This couldn't be farther from the truth, and I don't understand why this is always brought up as the answer or reason.
(I've even E-mailed a couple of these experts and their publications to explain this to me, but I never had a response back.)
Next thing I know, they'll be telling my that hummingbirds migrate on the backs of geese, when we all know that isn't true at all.
That Is Not The Case At All.
If you are still here, I'll attempt to explain this whole thing to you and you can decide.
Are you ready?
Now remember, I'm a Naturalist.
I think like a 'Naturalist' (maybe it is my left handed, right brain thinking).
Sometimes I see things differently .
I'm also a 'Certified Nurseryman' which means, I just might, or I should know a thing or two about plants and possibly weeds.
(I don't know everything, but I am required to know a few things.)
Things that 'Ornithologists' may not be on top of.
Here is a Fact:
A vast majority of the thistle weeds that find there way into your gardens and grow along roadsides and fields are introduced and invasive species.
Yes, even 'Canadian Thistle' is an introduced species and on the invasive plant species list.
Most species of thistle came over with European settlers.
Whether in plant form or seed mixed with crop seed, it is now here to stay.
Now if I remember my history, that means that these noxious thistle plants have been around for maybe 200 years.
Possibly 300 years along the east and much less time has passed for these plants to have spread across North America.
That doesn't leave much time.
I believe in creation, but that isn't even a blink of an eye, even in evolution terms.
So, what did Goldfinches do before thistles plants came along, if it is all about thistle down.
Besides, are there actually enough thistle plants scattered about to line all the goldfinch nests?
What about suburbia where thistle plants may be rare?
Anyone that lives near a female Cottonwood tree, knows there is more than enough plant down in the spring to line countless nests.
Wild willows provide down in the spring and countless native plants and weeds provide down as well throughout the season.
So my question is this................
How can plant down be the reason these birds nest so late in the season?
And why do so many promote this belief?
It isn't the reason at all.
Pay attention, there may be a pop quiz later.
Look at the big picture
American goldfinches are 99.9 percent seed eating birds.
Virtually everything they eat is some kind of seed.
Are you with me?????
Now then .............................
What time of year do most plants go to seed?
How often do you see goldfinches gleaning from your sunflower heads or your coneflowers?
Goldfinches enjoy Liatris and Rudbeckia as well.
So many of our plants and weeds go to seed in mid to late summer, and into fall.
Seed eating birds .................................
Most plants go to seed in late summer.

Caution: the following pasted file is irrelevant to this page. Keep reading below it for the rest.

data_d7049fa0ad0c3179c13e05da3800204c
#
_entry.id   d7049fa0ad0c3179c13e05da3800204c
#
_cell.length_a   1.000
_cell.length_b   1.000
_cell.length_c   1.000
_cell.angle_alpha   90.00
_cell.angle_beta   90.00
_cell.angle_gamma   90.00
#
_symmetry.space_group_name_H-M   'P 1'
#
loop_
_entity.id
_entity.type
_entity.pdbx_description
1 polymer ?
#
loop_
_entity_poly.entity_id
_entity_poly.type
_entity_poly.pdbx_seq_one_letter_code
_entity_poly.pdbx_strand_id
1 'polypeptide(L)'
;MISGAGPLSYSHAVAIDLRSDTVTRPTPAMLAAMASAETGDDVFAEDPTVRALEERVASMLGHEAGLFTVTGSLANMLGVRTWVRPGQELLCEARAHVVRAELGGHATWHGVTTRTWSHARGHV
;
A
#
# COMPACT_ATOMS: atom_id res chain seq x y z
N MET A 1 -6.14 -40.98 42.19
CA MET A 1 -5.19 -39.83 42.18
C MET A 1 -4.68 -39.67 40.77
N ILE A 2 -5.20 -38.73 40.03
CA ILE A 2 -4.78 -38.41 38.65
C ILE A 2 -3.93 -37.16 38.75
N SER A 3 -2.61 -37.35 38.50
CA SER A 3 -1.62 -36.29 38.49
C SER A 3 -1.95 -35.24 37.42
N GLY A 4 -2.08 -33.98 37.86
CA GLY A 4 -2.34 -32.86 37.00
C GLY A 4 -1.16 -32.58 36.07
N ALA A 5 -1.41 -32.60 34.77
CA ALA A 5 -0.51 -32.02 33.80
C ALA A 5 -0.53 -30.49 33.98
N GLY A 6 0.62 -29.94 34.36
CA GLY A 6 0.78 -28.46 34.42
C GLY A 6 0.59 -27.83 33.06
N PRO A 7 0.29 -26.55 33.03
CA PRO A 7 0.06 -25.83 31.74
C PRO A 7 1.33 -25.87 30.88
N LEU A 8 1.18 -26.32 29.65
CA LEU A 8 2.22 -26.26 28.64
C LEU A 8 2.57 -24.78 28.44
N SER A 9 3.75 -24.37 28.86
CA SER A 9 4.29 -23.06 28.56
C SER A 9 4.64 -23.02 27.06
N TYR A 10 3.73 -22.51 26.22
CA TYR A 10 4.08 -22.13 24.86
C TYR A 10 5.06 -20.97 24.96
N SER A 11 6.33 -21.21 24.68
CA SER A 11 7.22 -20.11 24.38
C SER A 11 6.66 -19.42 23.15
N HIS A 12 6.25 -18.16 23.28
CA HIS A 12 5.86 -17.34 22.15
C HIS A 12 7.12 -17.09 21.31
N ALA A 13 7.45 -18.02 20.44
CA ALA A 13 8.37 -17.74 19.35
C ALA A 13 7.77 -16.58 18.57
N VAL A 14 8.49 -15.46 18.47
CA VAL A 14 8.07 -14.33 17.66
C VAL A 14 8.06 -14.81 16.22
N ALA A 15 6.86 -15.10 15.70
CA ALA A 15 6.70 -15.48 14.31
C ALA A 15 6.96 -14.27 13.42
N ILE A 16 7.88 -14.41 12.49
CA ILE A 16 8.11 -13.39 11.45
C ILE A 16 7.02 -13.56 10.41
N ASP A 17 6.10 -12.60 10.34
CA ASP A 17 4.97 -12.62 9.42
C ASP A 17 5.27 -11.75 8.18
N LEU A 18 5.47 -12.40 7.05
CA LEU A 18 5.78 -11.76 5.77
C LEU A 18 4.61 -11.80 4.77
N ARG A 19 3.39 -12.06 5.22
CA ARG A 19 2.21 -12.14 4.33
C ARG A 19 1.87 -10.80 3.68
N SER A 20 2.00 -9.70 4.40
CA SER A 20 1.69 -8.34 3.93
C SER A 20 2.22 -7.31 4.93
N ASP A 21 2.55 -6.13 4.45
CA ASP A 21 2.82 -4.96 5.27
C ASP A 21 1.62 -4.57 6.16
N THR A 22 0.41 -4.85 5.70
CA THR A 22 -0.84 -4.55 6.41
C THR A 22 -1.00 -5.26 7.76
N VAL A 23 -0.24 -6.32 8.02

Makes sense that our Creator would dovetail the two.
So now I have scores of seed eating, fledged goldfinches coming to my yard and in the fields (other critters preparing for winter too) and Nature's table is set for the feast.
If Goldies fed on insects, berries and other stuff like most bird species, they would have different nest seasons.
But they don't............................
They are seed eating birds.
The same holds true for Cedar waxwings that are heavy berry feeding birds.
Waxwings nest later than most, as they require berries for the main part of their diet.
While most Goldfinches have one clutch, there are some years and in some regions they will have a second clutch.
The last couple of years I've noticed well into fall several fledglings and that sound of feed me.
A nice way to extend the season for us, don't you think?
There you have it...........
Why do American goldfinches nest so late?
Thistle down for nests, or seed for seed eating birds.
You know where I stand on this topic, but your choice is up to you.
As habitat continues to shrink, your feeders and wildlife gardens play a key roll.
You can offer a wide variety of native plants that offer seed and nesting materials.
Even native grasses have much to offer.
Yes, Gardening For Wildlife plays a vital roll.
No matter where you live.
Well,, it is time to fly for now.
Before I go, here is your positive thought for the week.
"We make a living by what we get, but we make a life by what we give."
When you give of yourself and with a glad heart, things happen.
"Take delight in the LORD,
Psalm 37:4 (NIV)
"Treat the earth well:
It was not given to you by your parents,
It was loaned to you by your children.
We do not inherit the Earth from our
Ancestors, we borrow it from our Children."
Ancient Indian Proverb
Your friend indeed,
Better yet, have them sign up so they can receive their own letters.
|Back to Back Issues Page|